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Goat rodeo, issue games, and Bycatch

When Sub­alekha was pre­sent­ing Bycatch at Play­ful back in Octo­ber 2014, at some point Ian Wil­ley tweet­ed the fol­low­ing:

https://twitter.com/Ian_Willey/status/525643010714132480

I was intrigued by the expres­sion “goat rodeo” and imme­di­ate­ly looked it up. It turns out Ian wasn’t refer­ring to games about chas­ing goats with las­sos. In stead, he’s talk­ing about sit­u­a­tions that I tend to use the term “wicked prob­lem” for. Vinay Gup­ta – the @leashless referred to in Ian’s tweet – has some fun and inter­est­ing things to say about goat rodeo:

For all the fan­cy lan­guage used in the com­plex­i­ty con­sult­ing trade, we all know the feel­ing – 14 peo­ple around the table, with no clear idea of where they are going, going through the motions of map­ping a com­plex prob­lem with no belief that their respec­tive organ­i­sa­tion­al chains-of-com­mand will every approve any com­mon-sense solu­tion to the prob­lem at hand, and slow­ly the cof­fee pot drains, and peo­ple con­sid­er their pen­sions. For all the the­o­ry, for all the hope for ele­gant solu­tions, you know it when you see it and the polit­i­cal need is to be able to name and iden­ti­fy the goat rodeo when it aris­es, and begin to build an alter­na­tive rather than expect­ing it to be resolved in its cur­rent polit­i­cal form. The true goat rodeo is intractable. When you see it, run. If you can’t run, call me.

Real­ly, you should read the whole thing. The quad­rants and scale Vinay pro­pos­es are con­cep­tu­al tools I look for­ward to deploy­ing in the future.

I like the idea of Bycatch being a goat rodeo game. After all, con­tem­po­rary remote war­fare using drones – which is what Bycatch is about – is a goat rodeo. (Then again, maybe all of war can be con­ceived of as a goat rodeo.) I mean, in today’s drone wars we have dif­fer­ent “play­ers” with dif­fer­ent goals, and the tech­nolo­gies intro­duced into this mix wreak hav­oc with human cog­ni­tive bias­es. Bycatch invites play­ers to act out this goat rodeo. It per­suades them to try on the mind­set apt­ly described by Philip Alston in a New York­er arti­cle on Obama’s drone war in Pak­istan:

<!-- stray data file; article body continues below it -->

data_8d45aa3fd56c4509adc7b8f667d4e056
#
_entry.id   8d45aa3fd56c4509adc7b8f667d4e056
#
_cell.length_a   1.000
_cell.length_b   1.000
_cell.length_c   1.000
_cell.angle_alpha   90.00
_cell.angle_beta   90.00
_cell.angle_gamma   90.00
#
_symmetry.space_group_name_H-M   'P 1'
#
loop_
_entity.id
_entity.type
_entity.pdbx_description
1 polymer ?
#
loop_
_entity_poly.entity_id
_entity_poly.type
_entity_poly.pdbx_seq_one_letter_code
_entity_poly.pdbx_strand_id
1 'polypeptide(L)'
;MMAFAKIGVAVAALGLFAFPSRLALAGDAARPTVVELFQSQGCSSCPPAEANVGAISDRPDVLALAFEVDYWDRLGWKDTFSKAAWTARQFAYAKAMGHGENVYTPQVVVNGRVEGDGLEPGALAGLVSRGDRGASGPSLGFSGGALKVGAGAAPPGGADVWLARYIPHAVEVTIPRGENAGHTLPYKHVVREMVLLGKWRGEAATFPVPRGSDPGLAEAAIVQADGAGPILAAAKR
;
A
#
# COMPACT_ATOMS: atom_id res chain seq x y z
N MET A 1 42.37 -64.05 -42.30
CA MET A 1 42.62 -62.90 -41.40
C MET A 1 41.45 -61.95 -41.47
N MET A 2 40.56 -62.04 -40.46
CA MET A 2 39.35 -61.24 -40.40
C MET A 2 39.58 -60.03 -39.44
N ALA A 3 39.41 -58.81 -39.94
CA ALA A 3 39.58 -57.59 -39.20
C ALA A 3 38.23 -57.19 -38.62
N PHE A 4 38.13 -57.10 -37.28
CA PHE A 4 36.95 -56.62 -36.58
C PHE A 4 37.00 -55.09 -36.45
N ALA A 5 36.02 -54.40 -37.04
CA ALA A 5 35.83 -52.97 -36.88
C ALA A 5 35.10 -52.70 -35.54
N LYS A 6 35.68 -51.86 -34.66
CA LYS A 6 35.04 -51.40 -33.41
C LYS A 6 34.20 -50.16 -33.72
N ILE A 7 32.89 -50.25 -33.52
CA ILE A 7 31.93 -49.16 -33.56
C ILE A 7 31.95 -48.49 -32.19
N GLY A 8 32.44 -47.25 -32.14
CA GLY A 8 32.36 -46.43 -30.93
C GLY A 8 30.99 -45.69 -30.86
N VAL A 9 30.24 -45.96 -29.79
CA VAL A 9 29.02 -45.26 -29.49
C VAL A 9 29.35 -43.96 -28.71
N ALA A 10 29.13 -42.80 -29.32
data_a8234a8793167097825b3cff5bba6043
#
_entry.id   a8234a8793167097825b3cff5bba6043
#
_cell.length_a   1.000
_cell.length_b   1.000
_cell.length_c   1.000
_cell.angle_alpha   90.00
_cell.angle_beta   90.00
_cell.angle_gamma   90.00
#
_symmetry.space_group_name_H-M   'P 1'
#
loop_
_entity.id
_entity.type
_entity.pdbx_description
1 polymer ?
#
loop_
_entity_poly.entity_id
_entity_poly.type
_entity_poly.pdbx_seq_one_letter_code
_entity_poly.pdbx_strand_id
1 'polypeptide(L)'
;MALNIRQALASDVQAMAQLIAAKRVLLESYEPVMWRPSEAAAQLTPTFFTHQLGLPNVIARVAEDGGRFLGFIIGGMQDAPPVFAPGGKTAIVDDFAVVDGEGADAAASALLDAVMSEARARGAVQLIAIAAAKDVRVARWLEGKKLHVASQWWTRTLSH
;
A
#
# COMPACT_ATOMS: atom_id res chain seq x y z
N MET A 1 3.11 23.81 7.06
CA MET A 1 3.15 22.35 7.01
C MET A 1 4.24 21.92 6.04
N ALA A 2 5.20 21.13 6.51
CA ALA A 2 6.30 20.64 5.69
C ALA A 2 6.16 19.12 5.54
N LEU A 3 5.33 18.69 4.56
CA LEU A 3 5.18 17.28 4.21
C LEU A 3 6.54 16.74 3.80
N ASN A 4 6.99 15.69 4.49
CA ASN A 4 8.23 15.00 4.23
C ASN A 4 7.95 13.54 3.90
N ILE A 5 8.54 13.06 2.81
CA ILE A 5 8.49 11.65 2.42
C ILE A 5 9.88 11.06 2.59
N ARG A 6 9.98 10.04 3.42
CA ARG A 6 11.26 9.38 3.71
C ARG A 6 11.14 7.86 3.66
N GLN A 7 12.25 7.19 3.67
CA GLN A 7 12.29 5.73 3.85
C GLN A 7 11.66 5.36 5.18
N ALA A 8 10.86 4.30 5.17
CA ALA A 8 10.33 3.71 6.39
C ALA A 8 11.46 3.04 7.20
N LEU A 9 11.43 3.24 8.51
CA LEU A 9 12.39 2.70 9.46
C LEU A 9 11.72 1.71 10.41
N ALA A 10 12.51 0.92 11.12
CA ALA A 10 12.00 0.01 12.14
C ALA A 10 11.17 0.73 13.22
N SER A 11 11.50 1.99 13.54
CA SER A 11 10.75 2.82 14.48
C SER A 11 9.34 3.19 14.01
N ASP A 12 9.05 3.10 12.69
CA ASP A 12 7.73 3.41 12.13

“I think the great­est prob­lem is the men­tal­i­ty that accom­pa­nies drone strikes,” Philip Alston, an N.Y.U. law pro­fes­sor who inves­ti­gat­ed drone attacks for the U.N. between 2004 and 2010, told me. “The iden­ti­fi­ca­tion of a list of tar­gets, and if we can suc­ceed in elim­i­nat­ing that list we will have achieved good things—that men­tal­i­ty is what dri­ves it all: if only we can get enough of these bas­tards, we’ll win the war.”

Not too long after Play­ful, I was hav­ing drinks with games researcher Jus­si Holopainen and we got to talk about Bycatch. He sug­gest­ed the term “issue game” to describe a cat­e­go­ry of games that Bycatch belongs to. Issue games, he told me, are defined by the fact that their mechan­ics mod­el the issue which the game is about. This in con­trast to many games for change, which often mod­el the solu­tion to an issue, and there­fore typ­i­cal­ly leave less to the player’s imag­i­na­tion when it comes to decid­ing their own per­spec­tive on the issue. It leaves less room for debate before, dur­ing, and after play.

I think issue games are an inter­est­ing approach. On the one hand it’s per­haps a less ambi­tious approach than some of the “save the world” type games we’ve seen in the recent past. But at the same time, I believe it is more pow­er­ful because it puts more trust in play­ers, and their pow­er to ulti­mate­ly decide what a game is about. When it comes to the goat rodeo, there are no easy answers, and with Bycatch, we do not pre­sume to have any.

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